1862. Robert Southey to John Rickman, 2 February 1811
1862. Robert Southey to John Rickman, 2 February 1811 *
Feby 2. 1811
My dear Rickman
Thank you for your last. – How much of its matter I have profited by you will perceive, & what is now left untouched stands over for Burdetts business in 1810.  I am in the midst of the subject, & ni fallor  am handling it well.
L Goldsmid is ordered upon your advice. His book is at hand – a most rascally one, so rascally that I had fully believed he was employed by Buonaparte to over-act Anti-Gallicism, & serve him by uttering calumnies too outrageous to be believed.  Herries assured Bedford that this fellow had a sort of devilish acuteness in him, – I cannot perceive one trace of it in his book. His newspaper  seems to xxx place him in the same scale of morals & utility with the Bow street officers,  – useful subjects tho greater rascals than those whom they hang. – How is it that the Country Newspapers which in Pitts time  were all Pittite, are now as universally Burdettite? This is an evil sign. – Thank you about the Chronicle,  – when there appears any thing with a mark of blacker damnation about it, send me the paper.
I apprehend the French lines before Cadiz are strong, or some attack would have been made upon them while we had a strong force there. Still the pokers & Tongs have xx not been employed as they should be. It would have been a good plan to have sent out a detachment of yellow-fever-men on purpose to be made prisoners. I am quite of Pasleys  opinion about our directing the Spaniards. A most essential measure would be to send officers to Coruna & discipline an army in Galicia. Sir Robert Wilson is the fit man to be employed. In six weeks he raised his legion & took the field with them at the very time when Moore began to run away. – 
Wynn says ‘any ministry must recall our troops from Spain.” – this then is plainly the Grenville plan. I am sure it cannot be Ld Hollands. God send the King  well again & give him a long lease of life to keep these wretches out!
The inclosed per twopenny.
* Address: To/ John Rickman Esqr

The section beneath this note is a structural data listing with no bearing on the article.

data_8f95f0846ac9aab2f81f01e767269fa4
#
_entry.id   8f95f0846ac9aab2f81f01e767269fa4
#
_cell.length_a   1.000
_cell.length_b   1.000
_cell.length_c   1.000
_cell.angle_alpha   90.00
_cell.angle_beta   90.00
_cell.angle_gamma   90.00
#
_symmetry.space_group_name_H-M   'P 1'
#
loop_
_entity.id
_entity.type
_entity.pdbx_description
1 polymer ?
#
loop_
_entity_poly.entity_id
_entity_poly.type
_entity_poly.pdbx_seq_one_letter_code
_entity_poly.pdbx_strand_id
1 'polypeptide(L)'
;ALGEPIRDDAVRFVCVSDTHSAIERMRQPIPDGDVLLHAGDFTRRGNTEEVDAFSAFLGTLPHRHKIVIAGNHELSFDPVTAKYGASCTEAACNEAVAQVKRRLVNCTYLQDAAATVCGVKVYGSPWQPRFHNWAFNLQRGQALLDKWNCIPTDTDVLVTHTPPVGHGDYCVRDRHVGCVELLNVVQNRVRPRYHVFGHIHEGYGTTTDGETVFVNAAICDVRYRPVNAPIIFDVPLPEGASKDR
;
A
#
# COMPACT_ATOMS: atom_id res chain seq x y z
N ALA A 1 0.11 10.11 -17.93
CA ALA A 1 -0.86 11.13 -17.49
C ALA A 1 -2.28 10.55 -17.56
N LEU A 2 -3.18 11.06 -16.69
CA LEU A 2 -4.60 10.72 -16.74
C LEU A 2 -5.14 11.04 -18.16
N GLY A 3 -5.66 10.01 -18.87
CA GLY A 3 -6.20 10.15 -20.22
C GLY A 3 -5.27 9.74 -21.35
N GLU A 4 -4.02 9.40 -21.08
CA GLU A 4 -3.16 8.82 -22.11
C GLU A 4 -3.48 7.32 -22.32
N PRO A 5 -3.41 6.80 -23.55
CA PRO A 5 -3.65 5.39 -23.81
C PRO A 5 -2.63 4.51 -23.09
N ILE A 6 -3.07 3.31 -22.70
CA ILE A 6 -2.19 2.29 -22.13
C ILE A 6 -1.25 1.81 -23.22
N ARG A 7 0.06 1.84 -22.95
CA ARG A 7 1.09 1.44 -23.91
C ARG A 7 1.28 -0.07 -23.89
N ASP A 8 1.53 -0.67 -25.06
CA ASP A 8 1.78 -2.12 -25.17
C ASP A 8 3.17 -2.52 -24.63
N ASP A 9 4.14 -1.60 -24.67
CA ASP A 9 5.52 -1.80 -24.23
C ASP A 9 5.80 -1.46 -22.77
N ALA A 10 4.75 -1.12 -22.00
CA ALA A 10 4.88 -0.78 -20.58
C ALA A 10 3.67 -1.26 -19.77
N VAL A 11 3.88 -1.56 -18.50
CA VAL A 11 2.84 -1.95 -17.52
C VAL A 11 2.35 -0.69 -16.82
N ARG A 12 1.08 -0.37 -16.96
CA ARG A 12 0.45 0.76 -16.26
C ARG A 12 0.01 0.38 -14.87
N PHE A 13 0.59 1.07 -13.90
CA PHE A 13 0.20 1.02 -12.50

Endorsement: RS/ 2 Febry 1811
MS: Huntington Library, RS 165. ALS; 4p.
 Southey had used documents relating to the politician Sir Francis Burdett and sent to him by Rickman, for the latest volume of the Edinburgh Annual Register that dealt with events in 1809. He had reserved some for the volume that would cover 1810 – an exciting year for Burdett as he was committed to prison by the House of Commons on 5 April 1810 for breach of privilege. He barricaded himself into his house until 9 April and the resultant riots in London caused great concern in government circles. BACK
 Lewis Goldsmith (c. 1763/4–1846; DNB). His The Secret History of the Cabinet of Bonaparte (1810) argued that Britain could never make a secure peace with Napoleon. Goldsmith’s narrative combined accurate information with wild allegations, including atrocity stories and tales of sexual misconduct. It was a bestseller, going into 6 editions by 1811. BACK
 Goldsmith had launched a Sunday newspaper, the Anti-Gallican Monitor, earlier in 1811. His backers possibly included supporters of the exiled French monarchy and the British government. BACK
 The first professional London police force, founded by the author and magistrate Henry Fielding (1707–1754; DNB) in 1749. BACK
 Sir Charles William Pasley (1780–1861; DNB), who had served in the British army in Spain in 1808 and 1809. His Essay on the Military Policy and Institutions of the British Empire (London, 1810), p. 241, argued that the British should have demanded ‘the chief command of every combined army in Spain’. BACK
 Sir Robert Wilson (1777–1849; DNB), commander of the Loyal Lusitanian Legion, raised from Portuguese refugees and officered by British soldiers. He was credited with being the first to demonstrate that Portuguese recruits could be trained and organised into successful fighting units. Wilson served in the Peninsular in 1808–1809 and, after the defeat and death of Sir John Moore (1761–1809; DNB) at Corunna, had held open vital communication lines and kept the French armies in check. BACK
 George III (1738–1820; King of the United Kingdom 1760–1820; DNB). His mental health had collapsed again in October 1810 and he was incapable of conducting public business. The question of a regency for him was hotly-debated as it was believed that his heir and the natural choice as regent, George, Prince of Wales (1762–1830; Prince Regent 1811–1820; King of the United Kingdom as George IV 1820–1830), favoured opposition politicians. BACK